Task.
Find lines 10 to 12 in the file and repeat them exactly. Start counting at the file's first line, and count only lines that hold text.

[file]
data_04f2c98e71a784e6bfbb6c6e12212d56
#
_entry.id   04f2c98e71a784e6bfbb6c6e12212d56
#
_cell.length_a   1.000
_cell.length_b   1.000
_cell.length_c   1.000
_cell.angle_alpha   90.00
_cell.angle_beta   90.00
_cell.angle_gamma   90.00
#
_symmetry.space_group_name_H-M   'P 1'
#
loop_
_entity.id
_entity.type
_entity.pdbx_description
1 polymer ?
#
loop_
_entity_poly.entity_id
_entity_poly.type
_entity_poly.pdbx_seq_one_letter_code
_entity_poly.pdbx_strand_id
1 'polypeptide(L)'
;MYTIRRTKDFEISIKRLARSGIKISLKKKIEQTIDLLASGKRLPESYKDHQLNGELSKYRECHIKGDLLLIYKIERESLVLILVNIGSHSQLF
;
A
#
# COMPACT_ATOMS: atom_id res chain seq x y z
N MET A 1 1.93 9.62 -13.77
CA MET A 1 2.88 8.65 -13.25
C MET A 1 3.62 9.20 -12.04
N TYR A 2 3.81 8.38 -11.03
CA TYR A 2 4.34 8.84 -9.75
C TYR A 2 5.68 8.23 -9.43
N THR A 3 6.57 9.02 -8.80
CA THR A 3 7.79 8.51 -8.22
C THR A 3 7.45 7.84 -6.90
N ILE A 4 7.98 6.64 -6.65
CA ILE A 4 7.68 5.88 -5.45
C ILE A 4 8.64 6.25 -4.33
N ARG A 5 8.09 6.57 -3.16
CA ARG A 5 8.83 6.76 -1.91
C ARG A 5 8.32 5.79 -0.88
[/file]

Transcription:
_cell.angle_gamma   90.00
#
_symmetry.space_group_name_H-M   'P 1'